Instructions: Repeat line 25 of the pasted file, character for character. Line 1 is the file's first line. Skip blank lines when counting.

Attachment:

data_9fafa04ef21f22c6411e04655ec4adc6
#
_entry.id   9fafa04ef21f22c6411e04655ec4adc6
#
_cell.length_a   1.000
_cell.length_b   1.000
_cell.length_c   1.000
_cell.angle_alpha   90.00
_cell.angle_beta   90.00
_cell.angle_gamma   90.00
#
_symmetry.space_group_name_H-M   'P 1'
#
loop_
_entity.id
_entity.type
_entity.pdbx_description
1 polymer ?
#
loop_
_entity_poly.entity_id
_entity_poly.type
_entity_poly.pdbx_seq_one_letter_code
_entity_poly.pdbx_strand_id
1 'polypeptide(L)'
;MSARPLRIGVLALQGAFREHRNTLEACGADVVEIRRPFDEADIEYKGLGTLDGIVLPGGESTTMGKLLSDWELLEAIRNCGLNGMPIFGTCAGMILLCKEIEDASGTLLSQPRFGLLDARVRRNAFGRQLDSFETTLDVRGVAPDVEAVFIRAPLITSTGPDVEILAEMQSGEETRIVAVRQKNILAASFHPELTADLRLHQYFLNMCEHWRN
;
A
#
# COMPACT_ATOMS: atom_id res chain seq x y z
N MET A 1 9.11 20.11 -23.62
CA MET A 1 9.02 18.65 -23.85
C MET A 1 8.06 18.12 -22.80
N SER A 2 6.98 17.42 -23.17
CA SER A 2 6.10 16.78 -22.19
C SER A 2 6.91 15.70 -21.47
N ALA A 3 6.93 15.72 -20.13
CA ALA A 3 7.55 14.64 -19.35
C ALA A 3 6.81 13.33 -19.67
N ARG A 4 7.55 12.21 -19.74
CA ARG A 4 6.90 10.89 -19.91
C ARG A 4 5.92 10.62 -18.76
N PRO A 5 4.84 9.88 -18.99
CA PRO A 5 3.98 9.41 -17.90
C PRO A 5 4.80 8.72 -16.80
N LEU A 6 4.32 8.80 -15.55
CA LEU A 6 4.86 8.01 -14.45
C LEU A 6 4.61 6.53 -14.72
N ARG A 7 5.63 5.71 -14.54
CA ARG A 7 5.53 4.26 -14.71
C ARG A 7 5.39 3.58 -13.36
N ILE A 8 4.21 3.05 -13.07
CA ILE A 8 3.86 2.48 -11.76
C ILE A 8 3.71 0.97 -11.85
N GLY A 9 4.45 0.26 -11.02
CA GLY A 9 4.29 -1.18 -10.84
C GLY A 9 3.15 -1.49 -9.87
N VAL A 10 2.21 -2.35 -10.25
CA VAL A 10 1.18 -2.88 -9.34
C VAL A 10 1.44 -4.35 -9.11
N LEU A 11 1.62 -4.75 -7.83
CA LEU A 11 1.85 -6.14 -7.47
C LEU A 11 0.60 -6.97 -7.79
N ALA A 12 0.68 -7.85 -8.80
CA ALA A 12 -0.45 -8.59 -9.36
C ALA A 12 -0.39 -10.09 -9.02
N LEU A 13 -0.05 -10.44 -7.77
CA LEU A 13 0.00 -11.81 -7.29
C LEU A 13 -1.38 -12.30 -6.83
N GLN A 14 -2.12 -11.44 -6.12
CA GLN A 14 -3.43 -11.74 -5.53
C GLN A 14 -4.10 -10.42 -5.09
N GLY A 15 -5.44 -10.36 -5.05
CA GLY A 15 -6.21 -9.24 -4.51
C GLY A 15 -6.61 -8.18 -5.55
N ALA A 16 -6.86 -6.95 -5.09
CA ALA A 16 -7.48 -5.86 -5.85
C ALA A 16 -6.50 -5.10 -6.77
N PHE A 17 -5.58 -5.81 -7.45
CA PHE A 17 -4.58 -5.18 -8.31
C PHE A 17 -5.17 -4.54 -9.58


1 'polypeptide(L)'